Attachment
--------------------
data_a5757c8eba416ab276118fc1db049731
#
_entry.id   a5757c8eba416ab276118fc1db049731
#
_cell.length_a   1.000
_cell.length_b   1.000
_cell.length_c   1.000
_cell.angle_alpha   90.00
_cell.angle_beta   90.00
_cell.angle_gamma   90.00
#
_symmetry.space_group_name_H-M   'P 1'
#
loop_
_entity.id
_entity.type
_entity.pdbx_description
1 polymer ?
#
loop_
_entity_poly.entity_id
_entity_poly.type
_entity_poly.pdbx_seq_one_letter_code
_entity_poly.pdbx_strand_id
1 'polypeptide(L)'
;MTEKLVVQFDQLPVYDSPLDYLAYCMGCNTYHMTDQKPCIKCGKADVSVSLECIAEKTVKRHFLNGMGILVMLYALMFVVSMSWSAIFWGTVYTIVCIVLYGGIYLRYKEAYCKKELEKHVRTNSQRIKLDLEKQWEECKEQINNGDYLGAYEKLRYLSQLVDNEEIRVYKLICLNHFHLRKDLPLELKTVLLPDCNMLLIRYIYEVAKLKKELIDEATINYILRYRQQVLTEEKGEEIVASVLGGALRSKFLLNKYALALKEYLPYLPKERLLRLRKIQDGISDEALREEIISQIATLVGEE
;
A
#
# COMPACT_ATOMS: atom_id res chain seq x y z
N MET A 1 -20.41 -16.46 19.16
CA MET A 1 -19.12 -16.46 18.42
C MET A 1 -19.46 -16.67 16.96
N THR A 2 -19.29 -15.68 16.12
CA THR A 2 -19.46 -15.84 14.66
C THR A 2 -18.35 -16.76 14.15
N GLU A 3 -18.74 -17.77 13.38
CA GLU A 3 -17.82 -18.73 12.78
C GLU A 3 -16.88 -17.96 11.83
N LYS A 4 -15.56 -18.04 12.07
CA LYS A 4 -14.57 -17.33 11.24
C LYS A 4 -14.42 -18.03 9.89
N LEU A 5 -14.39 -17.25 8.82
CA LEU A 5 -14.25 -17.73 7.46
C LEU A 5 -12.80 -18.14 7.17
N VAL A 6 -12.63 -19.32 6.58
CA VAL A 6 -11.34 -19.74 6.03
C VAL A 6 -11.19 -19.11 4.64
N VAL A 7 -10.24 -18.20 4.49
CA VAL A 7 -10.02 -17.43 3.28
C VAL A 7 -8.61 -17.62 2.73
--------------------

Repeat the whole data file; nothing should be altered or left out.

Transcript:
data_a5757c8eba416ab276118fc1db049731
#
_entry.id   a5757c8eba416ab276118fc1db049731
#
_cell.length_a   1.000
_cell.length_b   1.000
_cell.length_c   1.000
_cell.angle_alpha   90.00
_cell.angle_beta   90.00
_cell.angle_gamma   90.00
#
_symmetry.space_group_name_H-M   'P 1'
#
loop_
_entity.id
_entity.type
_entity.pdbx_description
1 polymer ?
#
loop_
_entity_poly.entity_id
_entity_poly.type
_entity_poly.pdbx_seq_one_letter_code
_entity_poly.pdbx_strand_id
1 'polypeptide(L)'
;MTEKLVVQFDQLPVYDSPLDYLAYCMGCNTYHMTDQKPCIKCGKADVSVSLECIAEKTVKRHFLNGMGILVMLYALMFVVSMSWSAIFWGTVYTIVCIVLYGGIYLRYKEAYCKKELEKHVRTNSQRIKLDLEKQWEECKEQINNGDYLGAYEKLRYLSQLVDNEEIRVYKLICLNHFHLRKDLPLELKTVLLPDCNMLLIRYIYEVAKLKKELIDEATINYILRYRQQVLTEEKGEEIVASVLGGALRSKFLLNKYALALKEYLPYLPKERLLRLRKIQDGISDEALREEIISQIATLVGEE
;
A
#
# COMPACT_ATOMS: atom_id res chain seq x y z
N MET A 1 -20.41 -16.46 19.16
CA MET A 1 -19.12 -16.46 18.42
C MET A 1 -19.46 -16.67 16.96
N THR A 2 -19.29 -15.68 16.12
CA THR A 2 -19.46 -15.84 14.66
C THR A 2 -18.35 -16.76 14.15
N GLU A 3 -18.74 -17.77 13.38
CA GLU A 3 -17.82 -18.73 12.78
C GLU A 3 -16.88 -17.96 11.83
N LYS A 4 -15.56 -18.04 12.07
CA LYS A 4 -14.57 -17.33 11.24
C LYS A 4 -14.42 -18.03 9.89
N LEU A 5 -14.39 -17.25 8.82
CA LEU A 5 -14.25 -17.73 7.46
C LEU A 5 -12.80 -18.14 7.17
N VAL A 6 -12.63 -19.32 6.58
CA VAL A 6 -11.34 -19.74 6.03
C VAL A 6 -11.19 -19.11 4.64
N VAL A 7 -10.24 -18.20 4.49
CA VAL A 7 -10.02 -17.43 3.28
C VAL A 7 -8.61 -17.62 2.73